The Canadian charity behind the country’s Blue Flag beach award system is trying to woo the Vancouver Park Board back to its program – saying that the additional expenses the city would incur for water tests would be just $30 per sample.
Blue Flag program manager Brett Tryon with Environmental Defence, a charity which administers the program, said the only additional costs the city would have to pick up would be a $1,000 annual participation fee, per beach, and five additional sampling tests at all awarded beaches — about $150 per beach — each summer to test for intestinal Enterococci, a bacteria Vancouver Coastal Health has chosen not to sample for as doctors “feel it doesn’t perform better than E. coli” tests.
The Park Board had voted to explore the program last year, but staff and commissioners were left with a sour taste earlier this month when they realized international Blue Flag standards were below local guidelines, and that there would be more costs.
Tryon said current VCH tests for E. coli would be accepted for the program. She acknowledged Blue Flag’s international guidelines are lower than Canadian regulations — that’s why Blue Flag’s Canadian regulations have been made stricter, she said.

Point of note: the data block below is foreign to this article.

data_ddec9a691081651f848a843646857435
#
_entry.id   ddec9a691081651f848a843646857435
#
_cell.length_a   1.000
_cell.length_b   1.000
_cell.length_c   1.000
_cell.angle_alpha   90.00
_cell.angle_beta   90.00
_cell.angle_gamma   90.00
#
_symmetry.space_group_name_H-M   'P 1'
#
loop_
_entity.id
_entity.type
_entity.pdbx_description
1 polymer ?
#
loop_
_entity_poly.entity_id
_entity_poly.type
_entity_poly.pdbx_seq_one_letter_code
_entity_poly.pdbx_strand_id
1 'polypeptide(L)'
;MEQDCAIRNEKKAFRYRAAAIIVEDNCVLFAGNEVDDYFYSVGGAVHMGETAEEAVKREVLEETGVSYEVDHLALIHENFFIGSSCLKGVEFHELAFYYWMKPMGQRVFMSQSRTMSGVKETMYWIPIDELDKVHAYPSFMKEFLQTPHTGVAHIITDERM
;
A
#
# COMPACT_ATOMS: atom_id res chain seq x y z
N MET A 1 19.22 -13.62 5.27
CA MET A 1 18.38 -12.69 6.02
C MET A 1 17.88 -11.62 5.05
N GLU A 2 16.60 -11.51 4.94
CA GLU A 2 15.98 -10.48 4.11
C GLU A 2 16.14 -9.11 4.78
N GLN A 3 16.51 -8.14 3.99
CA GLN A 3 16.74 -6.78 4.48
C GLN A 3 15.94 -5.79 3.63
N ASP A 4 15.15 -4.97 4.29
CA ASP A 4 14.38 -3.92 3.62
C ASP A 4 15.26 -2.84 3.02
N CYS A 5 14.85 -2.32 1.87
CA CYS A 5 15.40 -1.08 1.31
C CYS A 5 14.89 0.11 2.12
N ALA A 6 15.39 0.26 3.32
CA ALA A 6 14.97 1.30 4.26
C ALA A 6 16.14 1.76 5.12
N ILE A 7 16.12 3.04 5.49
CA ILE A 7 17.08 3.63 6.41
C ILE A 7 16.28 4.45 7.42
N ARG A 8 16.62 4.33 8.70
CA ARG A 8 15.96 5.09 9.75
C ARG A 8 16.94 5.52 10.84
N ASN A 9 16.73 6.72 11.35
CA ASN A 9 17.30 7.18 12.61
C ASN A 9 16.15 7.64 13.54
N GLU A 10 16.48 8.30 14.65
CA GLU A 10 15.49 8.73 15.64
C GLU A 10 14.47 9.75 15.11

“Internationally, all beaches have to pass what’s called a 95th percentile calculations, it looks at raw data for E. coli and enterococci for four years,” Tryon said.
“On top of that, in Canada, we require beaches to meet the federal guideline value at least 80% of the year.”
The additional provision would require that both international and standard Canadian guidelines are met to qualify in this country.
Tryon said she was “quite impressed” by the quality of Vancouver’s beaches when she visited.
“They’ll have lifeguards, clear rules in place in terms of no smoking, no dogs on the beach, and most of them have really great water quality from what I’ve seen,” she said.
However, even if Vancouver were to continue pursuing the program, the earliest date it could be home to B.C.’s first Blue Flag beach would be 2016, as applications have closed for this year. 
http://vancouver.24hrs.ca/2015/02/17/charity-says-it-can-fix-vancouver-b…